Data breaches happen. That doesn’t mean it’s acceptable for application owners to neglect security or be cynical about protecting data. It means that app owners need to be aware of how their organizations and the data they collect might be targeted. They need to review what controls and processes they have in place to make attacks more difficult or more easy to detect. And it means they should be ready to respond quickly and effectively in the event of a breach.
Data you don’t possess can’t be compromised. Of course, many apps are driven by data or need to collect data in order to provide value. But in many cases the utility of data degrades over time. There’s a point where the liability of holding onto data outweighs its value.
One way to approach data handling is reframing the metaphor you associate with it. For example, data can be toxic — accumulate as little as possible, be careful about collecting large doses. Perhaps it’s radioactive — it contaminates every system it touches and therefore those systems need to be protected. Or maybe you consider it digital oil — a valuable, finite resource that has significant negative consequences when it spills.
In any case, be aware of the nature of the data you collect, why it’s being collected, where it’s being stored, and when you can delete it. Again, these are easier said than done, but laying out a framework for the lifecycle of data (from collection to deletion) will help guide how you protect it.
Encryption is necessary to protect data. It’s not sufficient (strong access control and authorization schemes are important as well), but it’s a baseline expectation for handling data.
Encrypt communications — HTTPS should be enabled and enforced by default with an HSTS header. The Let’s Encrypt project has made it easier to deploy HTTPS sites as part of a DevOps process. It provides free certs, removing objections of initial cost, and its ACME protocol enables automation to maintain, renew, and revoke certs.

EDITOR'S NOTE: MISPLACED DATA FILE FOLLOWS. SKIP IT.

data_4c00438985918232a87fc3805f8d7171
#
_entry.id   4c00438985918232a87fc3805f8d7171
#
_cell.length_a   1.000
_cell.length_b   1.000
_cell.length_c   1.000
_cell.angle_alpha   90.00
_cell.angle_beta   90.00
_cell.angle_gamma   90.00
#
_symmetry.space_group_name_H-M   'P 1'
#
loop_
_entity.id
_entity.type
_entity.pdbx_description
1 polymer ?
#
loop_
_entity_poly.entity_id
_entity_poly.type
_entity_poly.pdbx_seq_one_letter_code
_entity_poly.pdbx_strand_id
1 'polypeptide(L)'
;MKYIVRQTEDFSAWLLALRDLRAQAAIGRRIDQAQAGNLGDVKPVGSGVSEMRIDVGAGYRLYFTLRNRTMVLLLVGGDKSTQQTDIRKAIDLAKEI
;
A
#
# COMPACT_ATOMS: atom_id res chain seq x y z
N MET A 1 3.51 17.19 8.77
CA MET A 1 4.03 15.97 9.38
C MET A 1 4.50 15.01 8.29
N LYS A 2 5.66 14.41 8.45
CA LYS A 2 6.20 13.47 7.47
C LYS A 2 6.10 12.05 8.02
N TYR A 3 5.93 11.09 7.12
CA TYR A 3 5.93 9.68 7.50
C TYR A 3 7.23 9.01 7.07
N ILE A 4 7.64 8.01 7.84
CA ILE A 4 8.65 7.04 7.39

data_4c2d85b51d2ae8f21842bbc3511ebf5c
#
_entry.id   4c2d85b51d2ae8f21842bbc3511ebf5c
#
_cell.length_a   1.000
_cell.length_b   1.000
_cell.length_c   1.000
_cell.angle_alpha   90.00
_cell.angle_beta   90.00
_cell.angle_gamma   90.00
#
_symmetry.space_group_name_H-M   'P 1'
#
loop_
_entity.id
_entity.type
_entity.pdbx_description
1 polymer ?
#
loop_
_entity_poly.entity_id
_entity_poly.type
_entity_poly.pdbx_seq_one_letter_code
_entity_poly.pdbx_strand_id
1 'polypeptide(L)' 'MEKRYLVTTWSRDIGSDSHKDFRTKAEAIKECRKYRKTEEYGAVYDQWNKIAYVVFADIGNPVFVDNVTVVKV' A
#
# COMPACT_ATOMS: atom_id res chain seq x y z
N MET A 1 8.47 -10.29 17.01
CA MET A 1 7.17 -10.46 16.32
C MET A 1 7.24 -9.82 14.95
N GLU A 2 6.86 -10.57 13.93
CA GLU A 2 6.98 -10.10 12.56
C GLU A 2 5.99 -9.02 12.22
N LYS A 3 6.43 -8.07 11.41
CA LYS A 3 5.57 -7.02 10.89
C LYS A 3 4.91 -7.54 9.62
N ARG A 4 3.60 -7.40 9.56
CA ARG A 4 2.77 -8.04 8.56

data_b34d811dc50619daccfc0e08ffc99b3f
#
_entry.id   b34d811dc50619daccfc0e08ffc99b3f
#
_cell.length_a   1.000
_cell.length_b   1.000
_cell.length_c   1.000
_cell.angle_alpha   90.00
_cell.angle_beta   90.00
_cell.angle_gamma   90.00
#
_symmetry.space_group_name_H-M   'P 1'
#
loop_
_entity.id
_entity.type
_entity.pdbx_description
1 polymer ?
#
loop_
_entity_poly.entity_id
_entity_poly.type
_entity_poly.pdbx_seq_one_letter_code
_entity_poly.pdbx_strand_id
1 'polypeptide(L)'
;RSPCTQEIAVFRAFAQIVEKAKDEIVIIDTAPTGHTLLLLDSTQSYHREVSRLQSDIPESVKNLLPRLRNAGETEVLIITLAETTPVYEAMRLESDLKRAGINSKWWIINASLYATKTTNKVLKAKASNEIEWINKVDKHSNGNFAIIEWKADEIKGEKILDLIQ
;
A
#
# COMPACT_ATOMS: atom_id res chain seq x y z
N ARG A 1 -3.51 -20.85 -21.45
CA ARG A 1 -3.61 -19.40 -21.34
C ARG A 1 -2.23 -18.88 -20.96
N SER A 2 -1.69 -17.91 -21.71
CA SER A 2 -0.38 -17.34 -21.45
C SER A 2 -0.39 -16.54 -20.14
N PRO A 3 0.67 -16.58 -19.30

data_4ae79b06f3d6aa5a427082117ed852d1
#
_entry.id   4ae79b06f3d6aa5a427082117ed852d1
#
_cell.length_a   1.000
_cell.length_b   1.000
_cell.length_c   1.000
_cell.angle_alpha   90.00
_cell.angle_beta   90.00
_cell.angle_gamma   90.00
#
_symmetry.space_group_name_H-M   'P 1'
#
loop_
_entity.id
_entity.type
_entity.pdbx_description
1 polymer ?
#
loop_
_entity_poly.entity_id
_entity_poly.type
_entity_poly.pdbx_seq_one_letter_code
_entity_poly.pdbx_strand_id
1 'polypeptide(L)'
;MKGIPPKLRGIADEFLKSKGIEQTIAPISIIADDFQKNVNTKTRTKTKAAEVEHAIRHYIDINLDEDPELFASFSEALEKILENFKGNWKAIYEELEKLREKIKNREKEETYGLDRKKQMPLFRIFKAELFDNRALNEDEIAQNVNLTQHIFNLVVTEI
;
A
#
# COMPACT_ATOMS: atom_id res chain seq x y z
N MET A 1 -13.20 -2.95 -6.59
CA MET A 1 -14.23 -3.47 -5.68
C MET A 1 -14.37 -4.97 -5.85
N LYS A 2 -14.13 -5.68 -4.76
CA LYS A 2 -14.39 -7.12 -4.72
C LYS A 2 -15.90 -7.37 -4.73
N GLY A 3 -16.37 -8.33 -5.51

Encrypt storage — Data lands in surprising places, from the typical databases, and data stores to AWS S3 buckets that notoriously expose their content due to misconfigurations. Cloud services have made it easier to deploy to instances running encrypted filesystems and interacting with APIs that manage hardware-based key stores. Of course, apps need to work on decrypted data (unless you’ve moved into more sophisticated crypto), so don’t expect this to be the only solution you need.
Protect secrets — Encryption will need private keys and shared secrets. APIs will need access tokens. Make it unnecessary to place credentials in code. Monitor commits and repos for accidental inclusion of private keys, tokens, and passwords.
Rotate secrets — Have a process to revoke and replace compromised or exposed secrets. If you’re encrypting data, but it takes two weeks to rotate encryption keys, then that’s a dangerous level of exposure.
Conduct security testing — Run pen tests to evaluate the baseline and recheck at key milestones. Maintain a bug bounty program to manage vulnerability reports. Use red team exercises to check for gaps in your monitoring and detection capabilities.
Being prepared means you don’t have to make every decision and take every action under pressure. During a breach investigation there’ll always be pressure and time constraints and legal questions, but being prepared with data and how to answer basic questions will free up time to tackle the challenges you didn’t anticipate.
Just following the few steps of finding out when data is being collected and where it resides will reveal who the stakeholders are that may need to be part of the conversation when a breach occurs. It also helps identify who should be responsible for encrypting communications and storage. The modern DevOps model builds security into processes and technology. Security teams become participants in the CI/CD process, not gatekeepers who only drop in for random inspections.
Discover what you don’t know, whether it’s a data store that’s been forgotten and ill-protected or access controls that lend more access than control. Use a pen test to review the security of your apps. Consider a bounty program to enable a continuous feedback loop. Engage a red team to test the technology and processes you’ve put in place to detect and respond to breaches.
All of these exercises will help you in the unfortunate event that a breach occurs. They’ll also help focus on recovery and improvement instead of falling into blame and chaos.